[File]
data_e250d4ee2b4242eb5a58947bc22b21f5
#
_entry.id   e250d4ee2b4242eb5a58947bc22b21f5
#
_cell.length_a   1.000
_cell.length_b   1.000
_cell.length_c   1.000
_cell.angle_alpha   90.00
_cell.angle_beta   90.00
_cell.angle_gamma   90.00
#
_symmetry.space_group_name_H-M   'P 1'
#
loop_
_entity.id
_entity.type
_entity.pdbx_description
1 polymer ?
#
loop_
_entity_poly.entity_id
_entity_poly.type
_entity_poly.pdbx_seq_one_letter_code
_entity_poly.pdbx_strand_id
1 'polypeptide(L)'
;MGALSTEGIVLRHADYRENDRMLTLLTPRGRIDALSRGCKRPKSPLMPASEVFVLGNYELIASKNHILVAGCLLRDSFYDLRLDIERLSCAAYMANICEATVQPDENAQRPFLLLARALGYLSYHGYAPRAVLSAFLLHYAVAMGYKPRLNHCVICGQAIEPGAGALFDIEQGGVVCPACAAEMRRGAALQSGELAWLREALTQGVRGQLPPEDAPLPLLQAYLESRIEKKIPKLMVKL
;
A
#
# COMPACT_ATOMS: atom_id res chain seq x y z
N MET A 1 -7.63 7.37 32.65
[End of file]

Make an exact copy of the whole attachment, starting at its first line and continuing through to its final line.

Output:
data_e250d4ee2b4242eb5a58947bc22b21f5
#
_entry.id   e250d4ee2b4242eb5a58947bc22b21f5
#
_cell.length_a   1.000
_cell.length_b   1.000
_cell.length_c   1.000
_cell.angle_alpha   90.00
_cell.angle_beta   90.00
_cell.angle_gamma   90.00
#
_symmetry.space_group_name_H-M   'P 1'
#
loop_
_entity.id
_entity.type
_entity.pdbx_description
1 polymer ?
#
loop_
_entity_poly.entity_id
_entity_poly.type
_entity_poly.pdbx_seq_one_letter_code
_entity_poly.pdbx_strand_id
1 'polypeptide(L)'
;MGALSTEGIVLRHADYRENDRMLTLLTPRGRIDALSRGCKRPKSPLMPASEVFVLGNYELIASKNHILVAGCLLRDSFYDLRLDIERLSCAAYMANICEATVQPDENAQRPFLLLARALGYLSYHGYAPRAVLSAFLLHYAVAMGYKPRLNHCVICGQAIEPGAGALFDIEQGGVVCPACAAEMRRGAALQSGELAWLREALTQGVRGQLPPEDAPLPLLQAYLESRIEKKIPKLMVKL
;
A
#
# COMPACT_ATOMS: atom_id res chain seq x y z
N MET A 1 -7.63 7.37 32.65